Darren and Stacy King are rebuilding the family band one track at a time as Sucré
I wrote the cover story for the 81st volume of Native Magazine about the husband/wife band Sucré , and their attempts to find a sustainable path through the music industry while raising their family. The whole article is reproduced here because the magazine went under in late 2019. (Also, they never paid me.)
The first thing Darren and Stacy King ask me about is my wedding ring.
We’re sitting across from each other at the couple’s dining room table, steps away from the room where their daughters (six-year-old Scarlett and two-year-old Solenne) are occupying themselves while we chat. They ask me about my story before I can ask them about theirs, and they really mean it. Romantic love, after all, is at the center of what makes Sucré tick.
“Whenever you get to make music with the person you love, there is an added joy,” Darren tells me. “And connection,” Stacy adds. That much is undeniable. But, to understand what Sucré has become, you need to understand where Stacy and Darren came from.
Stacy King (née DuPree) joined her sisters in the band that would eventually become Eisley when she was only eight years old. Based in Tyler, Texas, a small city east of Dallas, the DuPree siblings (now counting brother/drummer/ten-year-old Weston among their ranks) took roost in their parents’ church-venue-turned-coffee-shop as the house band, where their whimsical indie pop quartet opened for emo, indie, and pop punk acts. As buzz grew, Eisley found themselves signed to Warner Bros. and touring with Coldplay.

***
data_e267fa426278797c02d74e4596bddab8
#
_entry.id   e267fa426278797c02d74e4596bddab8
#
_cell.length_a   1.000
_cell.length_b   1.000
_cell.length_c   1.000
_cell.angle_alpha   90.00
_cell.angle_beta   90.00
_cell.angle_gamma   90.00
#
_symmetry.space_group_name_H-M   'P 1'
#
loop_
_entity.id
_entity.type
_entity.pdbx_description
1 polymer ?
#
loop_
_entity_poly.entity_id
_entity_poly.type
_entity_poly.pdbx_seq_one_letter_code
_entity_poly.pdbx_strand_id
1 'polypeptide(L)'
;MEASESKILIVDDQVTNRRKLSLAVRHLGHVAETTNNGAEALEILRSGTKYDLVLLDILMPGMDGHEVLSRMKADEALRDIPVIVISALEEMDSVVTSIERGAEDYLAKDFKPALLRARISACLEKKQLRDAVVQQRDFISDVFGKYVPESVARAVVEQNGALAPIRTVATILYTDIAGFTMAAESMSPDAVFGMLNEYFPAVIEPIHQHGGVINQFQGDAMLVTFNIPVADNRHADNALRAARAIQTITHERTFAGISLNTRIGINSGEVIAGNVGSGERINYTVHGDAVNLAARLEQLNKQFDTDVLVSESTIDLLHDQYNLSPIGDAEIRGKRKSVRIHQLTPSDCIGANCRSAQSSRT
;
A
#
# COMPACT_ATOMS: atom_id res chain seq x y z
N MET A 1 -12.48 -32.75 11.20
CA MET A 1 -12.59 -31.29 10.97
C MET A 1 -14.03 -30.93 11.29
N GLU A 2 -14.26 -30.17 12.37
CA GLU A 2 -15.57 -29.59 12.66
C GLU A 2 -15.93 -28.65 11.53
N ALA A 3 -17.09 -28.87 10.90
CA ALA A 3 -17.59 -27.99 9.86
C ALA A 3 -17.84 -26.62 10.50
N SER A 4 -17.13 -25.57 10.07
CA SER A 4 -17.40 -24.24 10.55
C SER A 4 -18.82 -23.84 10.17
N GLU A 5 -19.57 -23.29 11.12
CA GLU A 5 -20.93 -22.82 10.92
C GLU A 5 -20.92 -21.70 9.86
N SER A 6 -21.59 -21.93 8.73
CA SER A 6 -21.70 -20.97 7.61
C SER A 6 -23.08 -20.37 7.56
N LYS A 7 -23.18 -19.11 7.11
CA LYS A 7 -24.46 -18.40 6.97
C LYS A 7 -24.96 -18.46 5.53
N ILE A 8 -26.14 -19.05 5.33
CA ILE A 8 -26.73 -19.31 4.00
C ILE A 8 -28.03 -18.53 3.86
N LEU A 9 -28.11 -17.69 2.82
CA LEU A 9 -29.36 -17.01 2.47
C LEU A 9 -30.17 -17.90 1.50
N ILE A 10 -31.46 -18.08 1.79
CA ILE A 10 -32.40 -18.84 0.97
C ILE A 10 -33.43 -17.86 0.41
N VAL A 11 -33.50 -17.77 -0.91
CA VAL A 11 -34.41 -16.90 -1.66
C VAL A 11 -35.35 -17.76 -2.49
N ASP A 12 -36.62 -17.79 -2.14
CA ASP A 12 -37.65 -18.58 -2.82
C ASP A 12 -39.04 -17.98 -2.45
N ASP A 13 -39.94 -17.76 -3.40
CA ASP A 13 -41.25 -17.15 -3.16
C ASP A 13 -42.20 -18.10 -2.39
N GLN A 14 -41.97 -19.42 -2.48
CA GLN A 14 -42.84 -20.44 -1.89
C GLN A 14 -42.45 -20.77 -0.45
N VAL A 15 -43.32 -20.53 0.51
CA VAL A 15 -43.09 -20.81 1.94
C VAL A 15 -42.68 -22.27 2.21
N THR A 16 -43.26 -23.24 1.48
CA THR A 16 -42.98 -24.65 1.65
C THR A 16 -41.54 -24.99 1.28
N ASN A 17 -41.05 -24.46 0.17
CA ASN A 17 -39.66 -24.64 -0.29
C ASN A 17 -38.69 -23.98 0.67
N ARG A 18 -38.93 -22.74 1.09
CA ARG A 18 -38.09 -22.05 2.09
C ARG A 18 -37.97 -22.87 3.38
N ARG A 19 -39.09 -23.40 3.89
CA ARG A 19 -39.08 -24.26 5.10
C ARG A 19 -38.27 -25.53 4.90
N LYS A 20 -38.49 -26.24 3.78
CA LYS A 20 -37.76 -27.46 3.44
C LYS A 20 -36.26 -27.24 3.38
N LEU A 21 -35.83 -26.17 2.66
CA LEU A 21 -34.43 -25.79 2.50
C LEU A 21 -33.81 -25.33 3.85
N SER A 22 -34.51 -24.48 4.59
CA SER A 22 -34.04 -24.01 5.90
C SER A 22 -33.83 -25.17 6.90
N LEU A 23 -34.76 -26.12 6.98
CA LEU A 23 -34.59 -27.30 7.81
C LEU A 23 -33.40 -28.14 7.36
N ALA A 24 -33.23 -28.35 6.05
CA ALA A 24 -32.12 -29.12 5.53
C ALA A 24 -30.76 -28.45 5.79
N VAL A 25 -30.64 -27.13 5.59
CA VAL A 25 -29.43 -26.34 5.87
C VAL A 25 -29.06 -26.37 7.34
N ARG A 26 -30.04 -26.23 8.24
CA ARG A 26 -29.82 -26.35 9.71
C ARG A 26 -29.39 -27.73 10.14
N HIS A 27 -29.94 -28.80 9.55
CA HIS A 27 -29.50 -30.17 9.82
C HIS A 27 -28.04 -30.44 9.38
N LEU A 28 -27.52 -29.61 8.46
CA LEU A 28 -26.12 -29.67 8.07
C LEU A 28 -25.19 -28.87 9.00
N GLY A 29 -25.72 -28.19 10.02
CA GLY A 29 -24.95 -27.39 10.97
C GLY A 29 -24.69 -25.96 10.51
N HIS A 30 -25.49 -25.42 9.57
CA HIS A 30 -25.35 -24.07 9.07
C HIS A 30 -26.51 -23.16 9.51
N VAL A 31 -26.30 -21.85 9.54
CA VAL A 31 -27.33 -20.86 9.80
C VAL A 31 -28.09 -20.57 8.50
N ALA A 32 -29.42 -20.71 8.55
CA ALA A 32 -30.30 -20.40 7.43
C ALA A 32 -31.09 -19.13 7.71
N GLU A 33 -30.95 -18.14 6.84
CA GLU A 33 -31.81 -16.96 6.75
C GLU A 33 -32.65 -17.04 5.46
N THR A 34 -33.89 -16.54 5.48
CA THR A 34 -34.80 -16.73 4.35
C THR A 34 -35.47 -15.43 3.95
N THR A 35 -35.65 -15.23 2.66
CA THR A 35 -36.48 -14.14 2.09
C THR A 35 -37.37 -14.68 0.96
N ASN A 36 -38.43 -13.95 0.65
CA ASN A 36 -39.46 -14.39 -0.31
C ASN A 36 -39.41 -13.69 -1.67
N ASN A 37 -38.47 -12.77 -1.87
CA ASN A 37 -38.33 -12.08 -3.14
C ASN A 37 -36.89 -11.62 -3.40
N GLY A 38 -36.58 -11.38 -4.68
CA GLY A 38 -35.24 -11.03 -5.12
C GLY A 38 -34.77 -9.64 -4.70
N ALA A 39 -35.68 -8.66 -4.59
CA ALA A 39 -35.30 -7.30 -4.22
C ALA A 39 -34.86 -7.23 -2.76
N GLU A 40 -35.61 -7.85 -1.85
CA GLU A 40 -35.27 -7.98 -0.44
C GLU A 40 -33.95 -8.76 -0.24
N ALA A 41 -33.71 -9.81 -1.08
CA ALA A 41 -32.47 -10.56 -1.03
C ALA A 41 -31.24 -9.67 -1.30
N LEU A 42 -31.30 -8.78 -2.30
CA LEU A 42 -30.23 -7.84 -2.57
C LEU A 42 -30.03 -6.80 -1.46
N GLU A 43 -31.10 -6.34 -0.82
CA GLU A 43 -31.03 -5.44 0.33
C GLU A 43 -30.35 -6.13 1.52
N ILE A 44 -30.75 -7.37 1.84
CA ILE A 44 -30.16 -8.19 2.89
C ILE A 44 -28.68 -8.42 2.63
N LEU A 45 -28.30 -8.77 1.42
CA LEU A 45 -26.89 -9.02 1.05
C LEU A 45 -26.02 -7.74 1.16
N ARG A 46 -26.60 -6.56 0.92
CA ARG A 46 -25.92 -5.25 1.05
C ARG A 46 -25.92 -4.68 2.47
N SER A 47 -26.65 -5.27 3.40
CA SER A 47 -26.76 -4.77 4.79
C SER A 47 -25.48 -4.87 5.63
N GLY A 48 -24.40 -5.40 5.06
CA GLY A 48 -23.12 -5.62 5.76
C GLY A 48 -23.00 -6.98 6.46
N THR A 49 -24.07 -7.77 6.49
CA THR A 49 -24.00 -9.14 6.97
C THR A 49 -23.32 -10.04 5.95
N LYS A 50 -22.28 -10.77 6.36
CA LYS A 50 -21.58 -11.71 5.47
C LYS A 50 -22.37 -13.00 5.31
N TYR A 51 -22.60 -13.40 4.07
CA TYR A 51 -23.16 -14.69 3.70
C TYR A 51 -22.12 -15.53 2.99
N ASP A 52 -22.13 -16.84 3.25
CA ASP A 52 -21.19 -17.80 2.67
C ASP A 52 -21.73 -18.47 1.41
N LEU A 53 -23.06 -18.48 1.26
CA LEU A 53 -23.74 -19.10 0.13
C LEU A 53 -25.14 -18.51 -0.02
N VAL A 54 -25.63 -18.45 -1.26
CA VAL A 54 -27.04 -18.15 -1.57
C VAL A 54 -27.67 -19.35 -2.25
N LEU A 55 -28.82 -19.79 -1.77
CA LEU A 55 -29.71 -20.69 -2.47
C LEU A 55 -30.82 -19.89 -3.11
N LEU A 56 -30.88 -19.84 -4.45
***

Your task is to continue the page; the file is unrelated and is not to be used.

“[It] was like the most insane culture shock you could ever imagine,” Stacy says. “I was shell-shocked and I was also so starstruck because I was a kid and they were my favorite band.”
Meanwhile, four hundred miles southeast of Tyler in New Orleans, drummer Darren King was toying with Mutemath, an electronic-inflected rock band that took inspiration from artists like Björk and UNKLE. Mutemath found a similar groundswell, rocketing out onto the major label radar through dynamic, gymnastic live shows and a heady but approachable take on electronic rock music.